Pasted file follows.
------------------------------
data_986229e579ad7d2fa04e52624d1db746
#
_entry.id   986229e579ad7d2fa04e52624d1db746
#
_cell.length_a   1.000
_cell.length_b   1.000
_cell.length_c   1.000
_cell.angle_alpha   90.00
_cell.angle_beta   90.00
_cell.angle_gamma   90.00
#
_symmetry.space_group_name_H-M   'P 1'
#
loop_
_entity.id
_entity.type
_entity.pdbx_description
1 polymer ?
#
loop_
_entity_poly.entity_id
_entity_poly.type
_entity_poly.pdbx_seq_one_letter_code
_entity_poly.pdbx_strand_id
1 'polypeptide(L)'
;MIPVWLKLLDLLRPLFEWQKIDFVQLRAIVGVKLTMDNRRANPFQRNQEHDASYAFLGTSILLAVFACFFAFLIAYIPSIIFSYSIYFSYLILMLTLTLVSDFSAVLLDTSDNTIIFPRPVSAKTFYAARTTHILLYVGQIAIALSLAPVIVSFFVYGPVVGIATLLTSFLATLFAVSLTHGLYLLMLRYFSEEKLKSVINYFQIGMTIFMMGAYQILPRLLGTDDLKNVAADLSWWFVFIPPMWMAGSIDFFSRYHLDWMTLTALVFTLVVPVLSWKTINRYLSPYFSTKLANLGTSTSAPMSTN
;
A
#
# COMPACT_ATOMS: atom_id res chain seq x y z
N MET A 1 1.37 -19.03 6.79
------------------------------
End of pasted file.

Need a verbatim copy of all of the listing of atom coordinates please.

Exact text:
data_986229e579ad7d2fa04e52624d1db746
#
_entry.id   986229e579ad7d2fa04e52624d1db746
#
_cell.length_a   1.000
_cell.length_b   1.000
_cell.length_c   1.000
_cell.angle_alpha   90.00
_cell.angle_beta   90.00
_cell.angle_gamma   90.00
#
_symmetry.space_group_name_H-M   'P 1'
#
loop_
_entity.id
_entity.type
_entity.pdbx_description
1 polymer ?
#
loop_
_entity_poly.entity_id
_entity_poly.type
_entity_poly.pdbx_seq_one_letter_code
_entity_poly.pdbx_strand_id
1 'polypeptide(L)'
;MIPVWLKLLDLLRPLFEWQKIDFVQLRAIVGVKLTMDNRRANPFQRNQEHDASYAFLGTSILLAVFACFFAFLIAYIPSIIFSYSIYFSYLILMLTLTLVSDFSAVLLDTSDNTIIFPRPVSAKTFYAARTTHILLYVGQIAIALSLAPVIVSFFVYGPVVGIATLLTSFLATLFAVSLTHGLYLLMLRYFSEEKLKSVINYFQIGMTIFMMGAYQILPRLLGTDDLKNVAADLSWWFVFIPPMWMAGSIDFFSRYHLDWMTLTALVFTLVVPVLSWKTINRYLSPYFSTKLANLGTSTSAPMSTN
;
A
#
# COMPACT_ATOMS: atom_id res chain seq x y z
N MET A 1 1.37 -19.03 6.79